Statistical Methods in Psychiatry and Related Fields Longitudinal, Clustered, and Other Repeated Measures Data
Data collected in psychiatry and related fields are complex because outcomes are rarely directly observed, there are multiple correlated repeated measures within individuals, there is natural heterogeneity in treatment responses and in other characteristics in the populations.
Simple statistical methods do not work well with such data. More advanced statistical methods capture the data complexity better, but are difficult to apply appropriately and correctly by investigators who do not have advanced training in statistics.
This book presents, at a non-technical level, several approaches for the analysis of correlated data: mixed models for continuous and categorical outcomes, nonparametric methods for repeated measures and growth mixture models for heterogeneous trajectories over time.
Separate chapters are devoted to techniques for multiple comparison correction, analysis in the presence of missing data, adjustment for covariates, assessment of mediator and moderator effects, study design and sample size considerations. The focus is on the assumptions of each method, applicability and interpretation rather than on technical details.
- Provides an overview of intermediate to advanced statistical methods applied to psychiatry.
- Takes a non-technical approach with mathematical details kept to a minimum.
- Includes lots of detailed examples from published studies in psychiatry and related fields.
- Software programs, data sets and output are available on a supplementary website.
The intended audience are applied researchers with minimal knowledge of statistics, although the book could also benefit collaborating statisticians.
The book, together with the online materials, is a valuable resource aimed at promoting the use of appropriate statistical methods for the analysis of repeated measures data.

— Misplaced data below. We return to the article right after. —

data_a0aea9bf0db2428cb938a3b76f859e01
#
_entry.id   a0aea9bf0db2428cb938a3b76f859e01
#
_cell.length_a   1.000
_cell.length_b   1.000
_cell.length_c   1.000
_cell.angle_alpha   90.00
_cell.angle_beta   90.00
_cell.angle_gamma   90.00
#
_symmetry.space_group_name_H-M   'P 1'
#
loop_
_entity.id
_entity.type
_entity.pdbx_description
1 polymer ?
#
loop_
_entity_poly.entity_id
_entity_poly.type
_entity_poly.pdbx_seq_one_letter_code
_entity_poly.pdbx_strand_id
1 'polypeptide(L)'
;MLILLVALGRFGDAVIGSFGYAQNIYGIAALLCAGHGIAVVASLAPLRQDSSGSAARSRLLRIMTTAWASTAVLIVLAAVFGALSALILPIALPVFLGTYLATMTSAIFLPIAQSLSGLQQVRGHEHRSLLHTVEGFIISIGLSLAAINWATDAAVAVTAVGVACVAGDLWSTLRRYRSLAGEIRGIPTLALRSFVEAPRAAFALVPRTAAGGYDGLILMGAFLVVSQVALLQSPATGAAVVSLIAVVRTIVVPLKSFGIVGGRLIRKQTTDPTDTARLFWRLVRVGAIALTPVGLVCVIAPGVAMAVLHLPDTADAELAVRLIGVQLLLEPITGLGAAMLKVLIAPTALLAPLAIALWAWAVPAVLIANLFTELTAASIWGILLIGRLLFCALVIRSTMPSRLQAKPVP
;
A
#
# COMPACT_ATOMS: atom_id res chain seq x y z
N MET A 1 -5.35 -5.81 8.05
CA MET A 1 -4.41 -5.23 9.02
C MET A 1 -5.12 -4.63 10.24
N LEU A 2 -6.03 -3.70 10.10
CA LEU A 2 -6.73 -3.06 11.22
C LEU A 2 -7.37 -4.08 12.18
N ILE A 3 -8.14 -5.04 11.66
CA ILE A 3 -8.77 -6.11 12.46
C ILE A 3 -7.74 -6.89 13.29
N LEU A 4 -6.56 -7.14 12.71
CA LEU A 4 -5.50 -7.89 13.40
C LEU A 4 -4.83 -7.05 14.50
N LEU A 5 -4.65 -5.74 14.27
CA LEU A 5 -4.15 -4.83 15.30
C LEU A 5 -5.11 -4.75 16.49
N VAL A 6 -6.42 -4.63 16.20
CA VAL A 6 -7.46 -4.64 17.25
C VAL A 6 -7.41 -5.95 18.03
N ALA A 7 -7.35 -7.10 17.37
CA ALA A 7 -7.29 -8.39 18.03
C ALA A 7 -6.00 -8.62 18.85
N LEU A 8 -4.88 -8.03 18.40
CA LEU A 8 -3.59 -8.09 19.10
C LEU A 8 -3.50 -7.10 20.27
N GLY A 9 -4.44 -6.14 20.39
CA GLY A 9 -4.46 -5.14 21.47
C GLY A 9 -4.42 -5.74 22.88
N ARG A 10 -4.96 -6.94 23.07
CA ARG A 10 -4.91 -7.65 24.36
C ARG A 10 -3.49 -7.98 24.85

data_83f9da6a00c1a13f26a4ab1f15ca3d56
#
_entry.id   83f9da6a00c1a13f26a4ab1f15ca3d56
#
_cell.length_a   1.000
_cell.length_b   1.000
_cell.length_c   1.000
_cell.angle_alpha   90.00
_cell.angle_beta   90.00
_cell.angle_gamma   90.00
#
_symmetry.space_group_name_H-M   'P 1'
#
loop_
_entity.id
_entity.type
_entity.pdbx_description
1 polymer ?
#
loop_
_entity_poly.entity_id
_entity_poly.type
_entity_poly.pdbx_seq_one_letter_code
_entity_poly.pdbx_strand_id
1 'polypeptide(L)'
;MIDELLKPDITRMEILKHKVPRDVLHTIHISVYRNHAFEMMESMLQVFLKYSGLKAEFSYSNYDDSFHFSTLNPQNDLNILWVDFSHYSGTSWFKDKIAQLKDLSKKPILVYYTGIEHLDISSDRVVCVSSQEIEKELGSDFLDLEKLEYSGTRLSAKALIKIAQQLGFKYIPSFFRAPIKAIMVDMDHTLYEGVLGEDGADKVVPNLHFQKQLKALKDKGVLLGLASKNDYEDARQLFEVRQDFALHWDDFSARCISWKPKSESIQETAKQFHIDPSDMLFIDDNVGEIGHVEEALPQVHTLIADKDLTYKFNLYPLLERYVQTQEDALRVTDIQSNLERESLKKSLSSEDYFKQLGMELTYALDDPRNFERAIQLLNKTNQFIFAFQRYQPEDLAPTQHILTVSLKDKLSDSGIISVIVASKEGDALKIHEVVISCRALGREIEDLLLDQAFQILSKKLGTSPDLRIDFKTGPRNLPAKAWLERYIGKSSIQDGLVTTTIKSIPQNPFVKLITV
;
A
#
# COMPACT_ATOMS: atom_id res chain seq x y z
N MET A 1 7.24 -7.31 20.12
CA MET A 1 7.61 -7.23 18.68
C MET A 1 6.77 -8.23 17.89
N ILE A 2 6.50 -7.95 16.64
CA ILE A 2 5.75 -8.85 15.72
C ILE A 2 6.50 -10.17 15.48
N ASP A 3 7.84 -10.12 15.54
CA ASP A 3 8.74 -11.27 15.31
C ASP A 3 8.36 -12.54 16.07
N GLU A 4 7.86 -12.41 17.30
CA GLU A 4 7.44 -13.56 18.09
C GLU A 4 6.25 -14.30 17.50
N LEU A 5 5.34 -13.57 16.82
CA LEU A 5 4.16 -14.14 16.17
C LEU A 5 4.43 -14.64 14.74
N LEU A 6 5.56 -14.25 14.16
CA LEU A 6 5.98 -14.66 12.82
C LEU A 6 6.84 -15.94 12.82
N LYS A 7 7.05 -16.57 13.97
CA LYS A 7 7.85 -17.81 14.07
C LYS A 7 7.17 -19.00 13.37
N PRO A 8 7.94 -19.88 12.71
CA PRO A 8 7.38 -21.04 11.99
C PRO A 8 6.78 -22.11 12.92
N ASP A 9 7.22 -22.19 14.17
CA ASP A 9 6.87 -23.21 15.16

Ralitza Gueorguieva is a Senior Research Scientist at the Department of Biostatistics, Yale School of Public Health.
She has more than 20 years experience in statistical methodology development and collaborations with psychiatrists and other researchers, and is the author of over 130 peer-reviewed publications.
Traditional Methods for Analysis of Longitudinal and Clustered Data
Linear Mixed Models for Longitudinal and Clustered Data
Linear Models for Non-normal Outcomes
Nonparametric Methods for the Analysis of Repeatedly Measured Data
Post-hoc Analysis and Adjustments for Multiple Comparisons
Handling of Missing Data and Dropout in Longitudinal Studies
Controlling for Covariates in Studies with Repeated Measures
Assessment of Moderator and Mediator Effects
Mixture Models for Trajectory Analyses
Study Design and Sample Size Calculations
Summary and Further Readings
"This is a comprehensive text describing a wide-range of statistical techniques, from basic to advanced, applicable to data generated from the field of Mental Health research. The field of Psychiatry is one of the very core subjects of Mental Health, along with Clinical Psychology and Psychiatric SocialWork. Hence, it is in fact an amalgamation of many cross linking fields of the social sciences. Therefore, coming out with a book that addresses various dimensions of science is a remarkable achievement. … [T]he book has three unique selling points – addressing the issues of the different natures of data in psychiatry, post hoc analyses and adjustments for multiple comparisons, and study design and sample size determination. … I very strongly advocate that researchers/academics have this book with them or in their library."
—Chandra Bhushan Tripathi, in ISCB News, December 2018
"This book will reach a wide audience since it gives a non-technical and comprehensible introduction for non-experts to a complicated topic, with a series of worked-through examples, while at the same time it provides the applied statistician with thorough guidance to the analysis of longitudinal data, in the traditional normal distribution setting as well as for non-normal distributions (binary, Poisson etc.). It also contains insightful discussions on more advanced topics, with good references for further reading. The book stands out in the discussion on multiple testing, with good advice in a jungle of possibilities and in the handling of missing values (a comprehensible explanation of the problems and pitfalls, together with a sober guidance to avoiding such pitfalls in various circumstances). Also, the section on causality is probably the best I ever came across.The guidance and summary sections at the end of each chapter will serve as a reminder on the important hints for this particular topic.
An extremely nice addition to the book is the accompanying ho